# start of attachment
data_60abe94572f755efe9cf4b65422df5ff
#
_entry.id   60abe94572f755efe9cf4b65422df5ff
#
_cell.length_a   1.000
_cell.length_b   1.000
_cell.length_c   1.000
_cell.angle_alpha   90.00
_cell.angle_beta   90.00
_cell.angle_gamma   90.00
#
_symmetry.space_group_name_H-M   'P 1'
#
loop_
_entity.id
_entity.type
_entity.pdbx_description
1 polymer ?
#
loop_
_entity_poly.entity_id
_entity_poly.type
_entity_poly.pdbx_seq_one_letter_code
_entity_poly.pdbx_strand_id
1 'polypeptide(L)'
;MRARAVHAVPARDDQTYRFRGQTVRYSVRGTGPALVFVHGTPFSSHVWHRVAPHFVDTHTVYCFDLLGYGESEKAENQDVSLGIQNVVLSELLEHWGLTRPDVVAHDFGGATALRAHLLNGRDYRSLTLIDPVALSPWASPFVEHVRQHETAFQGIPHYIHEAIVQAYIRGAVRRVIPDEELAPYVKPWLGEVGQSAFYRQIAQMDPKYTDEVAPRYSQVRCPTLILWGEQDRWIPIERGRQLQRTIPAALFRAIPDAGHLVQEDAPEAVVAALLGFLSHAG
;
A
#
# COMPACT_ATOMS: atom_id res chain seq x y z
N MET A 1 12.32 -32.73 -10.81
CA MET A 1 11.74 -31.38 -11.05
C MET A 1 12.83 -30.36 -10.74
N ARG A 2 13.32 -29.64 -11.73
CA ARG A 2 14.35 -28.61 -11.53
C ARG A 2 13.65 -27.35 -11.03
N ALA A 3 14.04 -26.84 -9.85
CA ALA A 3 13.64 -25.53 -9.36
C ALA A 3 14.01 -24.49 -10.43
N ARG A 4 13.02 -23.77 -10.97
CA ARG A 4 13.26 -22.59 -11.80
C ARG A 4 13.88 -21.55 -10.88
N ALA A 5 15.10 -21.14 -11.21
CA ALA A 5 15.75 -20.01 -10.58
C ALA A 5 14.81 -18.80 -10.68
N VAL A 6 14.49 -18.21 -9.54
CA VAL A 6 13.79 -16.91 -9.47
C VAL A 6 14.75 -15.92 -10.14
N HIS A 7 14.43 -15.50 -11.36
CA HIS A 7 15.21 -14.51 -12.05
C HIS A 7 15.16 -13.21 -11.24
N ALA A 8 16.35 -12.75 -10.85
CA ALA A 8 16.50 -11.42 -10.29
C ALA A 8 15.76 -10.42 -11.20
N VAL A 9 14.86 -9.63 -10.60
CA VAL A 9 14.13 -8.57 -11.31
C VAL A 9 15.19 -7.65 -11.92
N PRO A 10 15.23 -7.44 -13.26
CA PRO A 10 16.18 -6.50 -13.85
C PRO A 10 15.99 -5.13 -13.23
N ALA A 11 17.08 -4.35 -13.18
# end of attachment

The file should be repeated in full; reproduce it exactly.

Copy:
data_60abe94572f755efe9cf4b65422df5ff
#
_entry.id   60abe94572f755efe9cf4b65422df5ff
#
_cell.length_a   1.000
_cell.length_b   1.000
_cell.length_c   1.000
_cell.angle_alpha   90.00
_cell.angle_beta   90.00
_cell.angle_gamma   90.00
#
_symmetry.space_group_name_H-M   'P 1'
#
loop_
_entity.id
_entity.type
_entity.pdbx_description
1 polymer ?
#
loop_
_entity_poly.entity_id
_entity_poly.type
_entity_poly.pdbx_seq_one_letter_code
_entity_poly.pdbx_strand_id
1 'polypeptide(L)'
;MRARAVHAVPARDDQTYRFRGQTVRYSVRGTGPALVFVHGTPFSSHVWHRVAPHFVDTHTVYCFDLLGYGESEKAENQDVSLGIQNVVLSELLEHWGLTRPDVVAHDFGGATALRAHLLNGRDYRSLTLIDPVALSPWASPFVEHVRQHETAFQGIPHYIHEAIVQAYIRGAVRRVIPDEELAPYVKPWLGEVGQSAFYRQIAQMDPKYTDEVAPRYSQVRCPTLILWGEQDRWIPIERGRQLQRTIPAALFRAIPDAGHLVQEDAPEAVVAALLGFLSHAG
;
A
#
# COMPACT_ATOMS: atom_id res chain seq x y z
N MET A 1 12.32 -32.73 -10.81
CA MET A 1 11.74 -31.38 -11.05
C MET A 1 12.83 -30.36 -10.74
N ARG A 2 13.32 -29.64 -11.73
CA ARG A 2 14.35 -28.61 -11.53
C ARG A 2 13.65 -27.35 -11.03
N ALA A 3 14.04 -26.84 -9.85
CA ALA A 3 13.64 -25.53 -9.36
C ALA A 3 14.01 -24.49 -10.43
N ARG A 4 13.02 -23.77 -10.97
CA ARG A 4 13.26 -22.59 -11.80
C ARG A 4 13.88 -21.55 -10.88
N ALA A 5 15.10 -21.14 -11.21
CA ALA A 5 15.75 -20.01 -10.58
C ALA A 5 14.81 -18.80 -10.68
N VAL A 6 14.49 -18.21 -9.54
CA VAL A 6 13.79 -16.91 -9.47
C VAL A 6 14.75 -15.92 -10.14
N HIS A 7 14.43 -15.50 -11.36
CA HIS A 7 15.21 -14.51 -12.05
C HIS A 7 15.16 -13.21 -11.24
N ALA A 8 16.35 -12.75 -10.85
CA ALA A 8 16.50 -11.42 -10.29
C ALA A 8 15.76 -10.42 -11.20
N VAL A 9 14.86 -9.63 -10.60
CA VAL A 9 14.13 -8.57 -11.31
C VAL A 9 15.19 -7.65 -11.92
N PRO A 10 15.23 -7.44 -13.26
CA PRO A 10 16.18 -6.50 -13.85
C PRO A 10 15.99 -5.13 -13.23
N ALA A 11 17.08 -4.35 -13.18